What’s the Right Price for Your Business? Bridging the Valuation Gap


business valuation

Think about how you would respond if someone were to offer to buy your business today. What’s your level of readiness to deal with that situation? What’s the right price for your business and how do you maximize your chances of obtaining that? In a recent Fridays With Vistage webinar titled, “What’s the Right Price for Your Business? Bridging the Valuation Valuation GapGap,” Peter Lehrman challenged Vistage CEOs to answer these questions as he discussed the factors that drive the price of businesses today. Peter is the CEO of Axial, the network that enables middle market private companies to intelligently connect with the advisors and capital partners they need to meet their goals.

Peter shared that 15 percent of mid-size business owners receive an unsolicited offer to buy their business annually. In other words, once every six years, you may receive an offer. If you’re not prepared to negotiate, if you don’t know what questions to ask the buyer, if you don’t have any M&A advisors you know and trust to help you out, and you don’t know the right price for your business, you may find yourself entertaining an offer that is much lower than what you expect.

Forty percent of business owners who receive an offer for their business report that the offer is low. This stems from two places. First, every CEO spends almost all of his or her time focusing on products, teams and customers, and almost no time on exit strategy.  Too many business owners think that if they just build great products, the exit strategy will take care of itself. Unfortunately, this is just not the case.

As a seller, you’re fighting an uphill battle. Most of the time, the person making the offer is a professional buyer. They’re in the business of buying companies, constantly looking at opportunities and making acquisitions. You don’t have as much exposure to that process, so that puts you at a disadvantage.

The gap between what the seller thinks their business is worth vs. what the set of ideal buyers are willing to pay is called the “Valuation Gap.” An ideal buyer is someone who is so interested in owning your product that they just have to have it, and price is not their top concern. Sometimes you get lucky and the ideal buyer appears, but there are some simple and practical steps you can take to create your own luck.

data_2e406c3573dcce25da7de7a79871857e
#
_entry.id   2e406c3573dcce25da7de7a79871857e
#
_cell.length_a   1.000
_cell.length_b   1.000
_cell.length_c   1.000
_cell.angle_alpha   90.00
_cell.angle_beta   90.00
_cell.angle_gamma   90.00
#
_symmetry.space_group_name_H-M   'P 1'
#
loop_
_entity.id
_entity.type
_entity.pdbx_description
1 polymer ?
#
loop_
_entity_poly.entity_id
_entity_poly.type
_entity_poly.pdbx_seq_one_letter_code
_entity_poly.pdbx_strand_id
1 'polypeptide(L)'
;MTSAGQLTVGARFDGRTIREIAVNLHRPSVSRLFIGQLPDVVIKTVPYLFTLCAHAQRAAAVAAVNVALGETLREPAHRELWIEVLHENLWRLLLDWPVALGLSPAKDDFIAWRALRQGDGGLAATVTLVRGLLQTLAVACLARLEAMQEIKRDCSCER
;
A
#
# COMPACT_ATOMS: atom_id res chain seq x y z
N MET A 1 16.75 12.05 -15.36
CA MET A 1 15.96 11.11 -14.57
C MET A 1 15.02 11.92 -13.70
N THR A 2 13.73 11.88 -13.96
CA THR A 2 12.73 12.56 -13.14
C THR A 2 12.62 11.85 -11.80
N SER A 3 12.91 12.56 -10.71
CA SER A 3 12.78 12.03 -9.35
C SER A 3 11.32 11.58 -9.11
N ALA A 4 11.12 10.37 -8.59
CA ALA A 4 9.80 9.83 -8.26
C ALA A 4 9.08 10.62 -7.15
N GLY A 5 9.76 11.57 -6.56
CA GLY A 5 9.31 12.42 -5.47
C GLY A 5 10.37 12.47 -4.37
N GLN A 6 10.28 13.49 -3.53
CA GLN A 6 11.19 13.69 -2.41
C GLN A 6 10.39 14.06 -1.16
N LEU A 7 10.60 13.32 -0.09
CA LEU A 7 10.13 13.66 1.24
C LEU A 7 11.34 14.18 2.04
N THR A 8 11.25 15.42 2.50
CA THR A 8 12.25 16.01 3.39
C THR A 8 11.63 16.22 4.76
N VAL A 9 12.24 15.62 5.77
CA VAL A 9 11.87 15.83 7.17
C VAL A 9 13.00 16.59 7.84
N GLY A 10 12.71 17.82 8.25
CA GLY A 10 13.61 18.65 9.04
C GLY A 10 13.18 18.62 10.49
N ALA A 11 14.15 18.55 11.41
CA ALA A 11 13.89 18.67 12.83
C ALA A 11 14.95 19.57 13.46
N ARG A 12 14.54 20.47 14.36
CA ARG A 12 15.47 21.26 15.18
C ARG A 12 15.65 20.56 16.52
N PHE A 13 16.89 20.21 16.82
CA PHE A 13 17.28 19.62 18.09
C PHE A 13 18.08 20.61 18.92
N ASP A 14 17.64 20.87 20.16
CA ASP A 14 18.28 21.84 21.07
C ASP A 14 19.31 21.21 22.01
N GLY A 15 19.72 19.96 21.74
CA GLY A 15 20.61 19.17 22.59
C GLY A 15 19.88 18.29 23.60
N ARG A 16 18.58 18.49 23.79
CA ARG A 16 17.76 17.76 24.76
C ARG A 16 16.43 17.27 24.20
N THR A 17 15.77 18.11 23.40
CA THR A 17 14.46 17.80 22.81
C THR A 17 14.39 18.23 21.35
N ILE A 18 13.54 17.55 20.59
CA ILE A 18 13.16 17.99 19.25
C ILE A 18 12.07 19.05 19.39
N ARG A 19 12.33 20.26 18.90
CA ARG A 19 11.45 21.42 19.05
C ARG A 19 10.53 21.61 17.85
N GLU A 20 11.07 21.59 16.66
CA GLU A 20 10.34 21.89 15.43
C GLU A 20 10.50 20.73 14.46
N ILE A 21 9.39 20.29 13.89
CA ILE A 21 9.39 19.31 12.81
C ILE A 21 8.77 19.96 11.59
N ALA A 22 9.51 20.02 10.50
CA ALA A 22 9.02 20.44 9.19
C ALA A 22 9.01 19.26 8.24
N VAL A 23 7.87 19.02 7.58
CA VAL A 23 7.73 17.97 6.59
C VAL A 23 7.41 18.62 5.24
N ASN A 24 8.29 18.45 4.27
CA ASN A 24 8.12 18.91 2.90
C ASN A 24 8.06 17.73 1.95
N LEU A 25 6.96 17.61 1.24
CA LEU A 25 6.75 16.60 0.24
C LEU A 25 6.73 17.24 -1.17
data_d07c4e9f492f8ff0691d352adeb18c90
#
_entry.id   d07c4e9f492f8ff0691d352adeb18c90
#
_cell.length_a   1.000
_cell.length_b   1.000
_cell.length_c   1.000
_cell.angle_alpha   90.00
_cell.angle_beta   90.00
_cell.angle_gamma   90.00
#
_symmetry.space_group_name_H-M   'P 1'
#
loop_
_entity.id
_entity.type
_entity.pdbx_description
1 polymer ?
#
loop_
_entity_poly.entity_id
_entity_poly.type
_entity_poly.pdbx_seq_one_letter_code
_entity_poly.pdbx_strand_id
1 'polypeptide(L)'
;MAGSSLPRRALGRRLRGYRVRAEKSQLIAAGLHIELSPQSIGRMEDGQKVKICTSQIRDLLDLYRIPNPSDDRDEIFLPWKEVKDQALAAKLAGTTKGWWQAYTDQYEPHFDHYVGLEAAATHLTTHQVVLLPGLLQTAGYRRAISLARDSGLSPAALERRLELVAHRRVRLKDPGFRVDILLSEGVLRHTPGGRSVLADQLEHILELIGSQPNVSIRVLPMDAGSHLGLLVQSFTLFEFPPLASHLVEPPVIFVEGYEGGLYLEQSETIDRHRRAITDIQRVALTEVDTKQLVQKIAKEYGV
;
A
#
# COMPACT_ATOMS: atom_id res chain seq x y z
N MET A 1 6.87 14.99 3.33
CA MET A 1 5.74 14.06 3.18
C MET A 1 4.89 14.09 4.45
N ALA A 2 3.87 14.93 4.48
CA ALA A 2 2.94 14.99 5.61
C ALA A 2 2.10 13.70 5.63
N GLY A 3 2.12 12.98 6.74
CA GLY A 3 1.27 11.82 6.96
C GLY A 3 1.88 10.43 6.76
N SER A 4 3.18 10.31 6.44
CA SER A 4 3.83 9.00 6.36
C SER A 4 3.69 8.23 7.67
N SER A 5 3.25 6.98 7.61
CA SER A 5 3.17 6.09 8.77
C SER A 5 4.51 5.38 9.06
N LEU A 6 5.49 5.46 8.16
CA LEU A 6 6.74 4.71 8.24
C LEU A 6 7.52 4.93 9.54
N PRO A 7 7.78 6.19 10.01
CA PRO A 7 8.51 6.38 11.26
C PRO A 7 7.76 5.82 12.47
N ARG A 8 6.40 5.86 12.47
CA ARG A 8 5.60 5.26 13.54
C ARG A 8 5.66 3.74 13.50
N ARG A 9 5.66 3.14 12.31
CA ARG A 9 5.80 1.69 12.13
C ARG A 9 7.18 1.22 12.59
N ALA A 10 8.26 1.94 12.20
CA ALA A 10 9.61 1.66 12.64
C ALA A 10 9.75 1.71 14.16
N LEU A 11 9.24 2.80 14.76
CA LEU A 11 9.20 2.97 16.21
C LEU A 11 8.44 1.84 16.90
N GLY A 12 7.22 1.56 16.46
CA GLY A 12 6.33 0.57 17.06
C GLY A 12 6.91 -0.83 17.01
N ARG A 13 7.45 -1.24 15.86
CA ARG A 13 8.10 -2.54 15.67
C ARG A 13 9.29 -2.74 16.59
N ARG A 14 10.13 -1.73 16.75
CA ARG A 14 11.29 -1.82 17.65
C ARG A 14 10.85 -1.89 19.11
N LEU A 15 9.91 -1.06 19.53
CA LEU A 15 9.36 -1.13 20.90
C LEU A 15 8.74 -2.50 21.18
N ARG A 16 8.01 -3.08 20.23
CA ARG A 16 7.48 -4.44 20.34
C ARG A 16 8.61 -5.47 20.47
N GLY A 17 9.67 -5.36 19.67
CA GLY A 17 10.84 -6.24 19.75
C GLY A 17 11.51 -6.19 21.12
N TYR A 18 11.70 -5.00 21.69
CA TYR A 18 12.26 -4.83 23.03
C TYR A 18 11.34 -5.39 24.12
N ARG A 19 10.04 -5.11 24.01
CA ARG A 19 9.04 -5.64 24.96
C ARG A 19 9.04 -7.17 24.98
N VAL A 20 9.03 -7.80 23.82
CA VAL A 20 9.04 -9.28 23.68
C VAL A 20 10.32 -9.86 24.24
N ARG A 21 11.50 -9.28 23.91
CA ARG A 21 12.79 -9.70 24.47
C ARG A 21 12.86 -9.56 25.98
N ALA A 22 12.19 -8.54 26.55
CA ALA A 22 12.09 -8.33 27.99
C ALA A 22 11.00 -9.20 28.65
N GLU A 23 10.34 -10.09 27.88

Start by understanding who your ideal buyers are, and then establish a strategy for finding them. There are two types of buyers: financial buyers and strategic buyers. Financial buyers tend to be not operating companies that are in your market. They’re investment firms that have raised capital to invest in businesses. Strategic buyers are operating companies in your market. They’re corporations that are competing with you.

Here are the most important factors that financial and strategic buyers look for when evaluating a business for purchase.

Drivers of Value

  1. Future Financial Performance Evaluation: How much ability does your business have to generate profits in the future? Business is the sale of the future cash flow that your business has the potential to generate.
  1. Customer Concentration and Diversity: Do you have ten customers, each representing ten percent of your business, or do you have one customer who represents ninety percent of your business?
  1. Revenue Model: Is it recurring in nature, or do you sell products on a one-time basis? Buyers evaluate based on predictability.
  1. Audit status: You’ll go through a much more scrutinized diligence process when you go to sell the business if you don’t have audited financial statements. Audit creates a seal of trust and stamp of approval.
  1. Capability and completeness of the management team: Can your business continue to grow and prosper without you as the owner and CEO? Is your team capable of consistently setting and executing goals? Buyers reward this.
  1. External market factors: These can drive demand, and they’re beyond your control. The stock market, the cost of capital and the availability of capital, etc. Acquisition becomes attractive in a low interest rate environment.
  1. Number of buyers: How many potential buyers are lined up and interested in your business? Increased demand and competition will drive the price up.

Once you address all the above factors, you’ll be better prepared to get the ideal set of buyers to the table when it comes time to sell your business.

Getting the Ideal Buyers to the Table

  1. Build a trusted network of ten qualified M&A advisors. Initiate five conversations per quarter with new advisors, and have one conversation a year with existing advisors to maintain the relationship.
  1. Identify all potential buyers in (at least) three categories:
    • Competitors/Suppliers/Vendors
    • Strategic buyers
    • Qualified Financial Buyers
  1. Leverage these relationships to get a handle on what’s going on in the private markets at a high level. At least once a year ask your advisors:
  • What multiples are you seeing for businesses like mine and why?
  • How have those multiples been changing?
  • What are the biggest trends that are driving M&A?
  • Who are some of the most active buyers in the market right now?

Peter encourages all CEOs to spend at least 10 percent of their time on acquiring information and relationships necessary to build a successful exit strategy, so when the moment comes, you can be prepared. To learn more about how he helps CEOs accomplish this, please visit www.axial.net.

The Fridays with Vistage webinar series provides members with timely and compelling business information they can immediately apply to their businesses. From strategic planning to employee engagement, these hour-long webinar feature the best thought leaders in the business world today.

Learn more about our webinar series here.

 

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